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We have learned ADC analog input and PWM analog output concept in Lesson 3. This time, we use some new analog input device and PWM output device.

In this lesson, we will show you how to read analog signal from a potentiometer(adjustable resistor) through a Pico ADC pin(GP28) . We will also connect a Servo motor to GP16 which can generate PWM signal. The servo will rotate its arm when you rotate potentiometer.

  1. Raspberry Pi Pico board and microUSB cable
  2. A computer to run Thonny Python IDE
  3. Breadboard x 1
  4. Potentiometer x 1
  5. Servo motor x 1

In above circuit graph, you can see that:
Servo red wire connected to Pico Vbus pin(5V)
Servo brown wire connected to Pico GND
Servo yellow wire   connected to Pico PWM pin(GP16)
Potentiometer GND connected to Pico GND
Potentiometer VCC connected to Pico 3.3V
Potentiometer  middle pin connected to Pico ADC pin(GP28)

You can download the lesson 5 Python code from

You can use Thonny to open and load it to Pico later.

Here is the full code with comments:

from machine import Pin, PWM, ADC #import libraries for Pin, PWM, ADC
from time import sleep

adc = ADC(Pin(28))      #set Potentiometer analog input from GP28 pin
servoPin = PWM(Pin(16)) #set servo pwm output to GP16 pin
servoPin.freq(50)       #set servo frequency 50

def servo(degrees):     #rotate servo arm to degrees position
    # limit degrees beteen 0 and 180
    if degrees > 180: degrees=180
    if degrees < 0: degrees=0
    # set max and min duty
    # new duty is between min and max duty in proportion to its value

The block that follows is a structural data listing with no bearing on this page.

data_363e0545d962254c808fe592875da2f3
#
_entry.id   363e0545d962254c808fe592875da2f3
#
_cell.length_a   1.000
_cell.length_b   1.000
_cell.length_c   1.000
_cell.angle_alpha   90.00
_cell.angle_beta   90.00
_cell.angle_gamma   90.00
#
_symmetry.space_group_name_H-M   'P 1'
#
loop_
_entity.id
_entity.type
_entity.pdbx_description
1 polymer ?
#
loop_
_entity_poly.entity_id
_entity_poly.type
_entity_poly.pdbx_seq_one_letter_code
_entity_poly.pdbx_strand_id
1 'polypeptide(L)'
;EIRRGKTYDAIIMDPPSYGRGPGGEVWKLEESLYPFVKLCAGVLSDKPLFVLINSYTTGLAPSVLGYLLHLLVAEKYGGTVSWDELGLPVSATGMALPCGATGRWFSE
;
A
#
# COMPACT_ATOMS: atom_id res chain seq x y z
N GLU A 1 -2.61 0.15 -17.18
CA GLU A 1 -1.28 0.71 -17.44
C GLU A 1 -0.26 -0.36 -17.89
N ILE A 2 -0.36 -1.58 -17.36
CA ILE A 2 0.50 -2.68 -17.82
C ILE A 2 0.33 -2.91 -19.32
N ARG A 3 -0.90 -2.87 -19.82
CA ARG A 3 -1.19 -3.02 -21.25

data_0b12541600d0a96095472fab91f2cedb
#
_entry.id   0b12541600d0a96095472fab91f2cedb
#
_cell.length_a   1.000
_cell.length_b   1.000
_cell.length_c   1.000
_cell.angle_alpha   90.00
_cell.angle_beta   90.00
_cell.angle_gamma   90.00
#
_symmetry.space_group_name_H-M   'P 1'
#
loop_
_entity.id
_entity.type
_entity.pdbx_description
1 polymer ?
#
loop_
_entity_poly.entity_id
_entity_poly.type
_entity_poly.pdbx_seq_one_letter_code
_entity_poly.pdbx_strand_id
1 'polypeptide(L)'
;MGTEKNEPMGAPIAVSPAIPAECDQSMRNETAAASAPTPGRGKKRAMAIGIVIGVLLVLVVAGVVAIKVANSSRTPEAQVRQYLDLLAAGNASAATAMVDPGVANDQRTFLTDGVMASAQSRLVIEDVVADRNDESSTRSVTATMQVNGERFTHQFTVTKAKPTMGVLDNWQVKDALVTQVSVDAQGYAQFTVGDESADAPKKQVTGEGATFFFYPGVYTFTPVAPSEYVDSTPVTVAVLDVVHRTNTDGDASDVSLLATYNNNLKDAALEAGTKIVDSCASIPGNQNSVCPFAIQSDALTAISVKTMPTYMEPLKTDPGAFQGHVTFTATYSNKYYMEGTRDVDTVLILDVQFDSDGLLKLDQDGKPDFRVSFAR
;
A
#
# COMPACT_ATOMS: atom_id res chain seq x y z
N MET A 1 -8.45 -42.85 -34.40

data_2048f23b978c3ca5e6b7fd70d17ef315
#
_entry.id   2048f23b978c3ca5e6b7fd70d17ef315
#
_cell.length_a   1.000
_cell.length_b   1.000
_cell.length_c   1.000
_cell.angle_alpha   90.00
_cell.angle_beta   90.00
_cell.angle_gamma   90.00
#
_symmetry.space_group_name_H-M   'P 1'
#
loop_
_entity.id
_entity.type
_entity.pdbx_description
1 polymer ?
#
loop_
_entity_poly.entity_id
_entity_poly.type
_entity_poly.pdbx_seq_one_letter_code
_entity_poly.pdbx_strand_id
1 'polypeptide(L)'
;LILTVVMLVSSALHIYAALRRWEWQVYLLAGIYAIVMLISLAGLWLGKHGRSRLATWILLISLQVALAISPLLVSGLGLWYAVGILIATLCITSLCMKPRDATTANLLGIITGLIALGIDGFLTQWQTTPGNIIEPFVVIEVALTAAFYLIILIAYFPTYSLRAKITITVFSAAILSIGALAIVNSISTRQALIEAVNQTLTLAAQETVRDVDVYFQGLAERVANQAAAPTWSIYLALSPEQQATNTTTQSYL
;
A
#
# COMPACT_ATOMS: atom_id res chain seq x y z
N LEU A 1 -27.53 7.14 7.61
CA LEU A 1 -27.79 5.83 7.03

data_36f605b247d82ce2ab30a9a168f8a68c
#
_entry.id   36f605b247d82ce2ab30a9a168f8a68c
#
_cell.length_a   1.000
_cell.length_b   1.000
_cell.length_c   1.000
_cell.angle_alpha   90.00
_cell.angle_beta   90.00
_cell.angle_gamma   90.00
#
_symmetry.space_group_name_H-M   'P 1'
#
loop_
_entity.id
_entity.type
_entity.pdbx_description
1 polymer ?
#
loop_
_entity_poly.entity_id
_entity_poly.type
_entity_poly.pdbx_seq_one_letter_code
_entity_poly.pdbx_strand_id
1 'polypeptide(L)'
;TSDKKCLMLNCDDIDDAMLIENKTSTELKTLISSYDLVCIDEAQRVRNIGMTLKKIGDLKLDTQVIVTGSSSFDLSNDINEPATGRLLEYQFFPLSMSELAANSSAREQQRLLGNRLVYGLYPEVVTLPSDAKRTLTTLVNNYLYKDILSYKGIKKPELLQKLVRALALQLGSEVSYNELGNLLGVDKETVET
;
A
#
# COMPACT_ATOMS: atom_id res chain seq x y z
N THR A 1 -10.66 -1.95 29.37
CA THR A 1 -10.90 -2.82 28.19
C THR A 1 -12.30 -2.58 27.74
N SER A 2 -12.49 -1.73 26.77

# servo PWM value is set

while True:
  value=adc.read_u16()   #read Potentiometer value
  degree=value*180/65500 #convert Potentiometer value to a servo position angle
  servo(degree)         #rotate servo to that angle     

Step 1: Connect the Pico board to one of the USB ports on your PC.

Step 2: If you haven't installed Thonny software or don't know how to use the Thonny IDE, please read lesson 1.

Step 3: Now open the Thonny Python IDE, click Run to select MicroPython for Raspberry Pi Pico as the interpreter.:

Also, please select the COM port to which your Pico board is connected:

After that, click OK to save the settings.

Step 4: Now copy the Python code to the Thonny window as follows:

Step 5: Click the little ► button, and the save dialog box will pop up as shown in the following photo.

Select Raspberry Pi Pico as the destination.

Step 6: Name the file as, then click OK.

Step 7: Click the little ► button again to run the Python code.

Now you can rotate the potentiometer, and you will see the servo arm rotate accordingly.

After the operation is complete, press Ctrl+C to end the command.

Learn More about parts SKU:2021005900

No. Picture Product Name Link
1 Raspberry Pi Pico Board
2 Servo motor
3 Infrared Sensor Module
4 RFID Module and card
5 Push Buttons and Hats
6 LED(6 x White, 6 x Red, 6 x Yellow, 6x Green)
7 Servo motor
8 Piezo Buzzer Module
9 I2C LCD Display(16×2)
10 Philips Screwdriver
11 Solderless Prototype Breadboard
12 Potentionmeter (10K adjustable resistor)
13 40Pin M to M Jumper Wires
14 20Pin M to F Jumper wires 15cm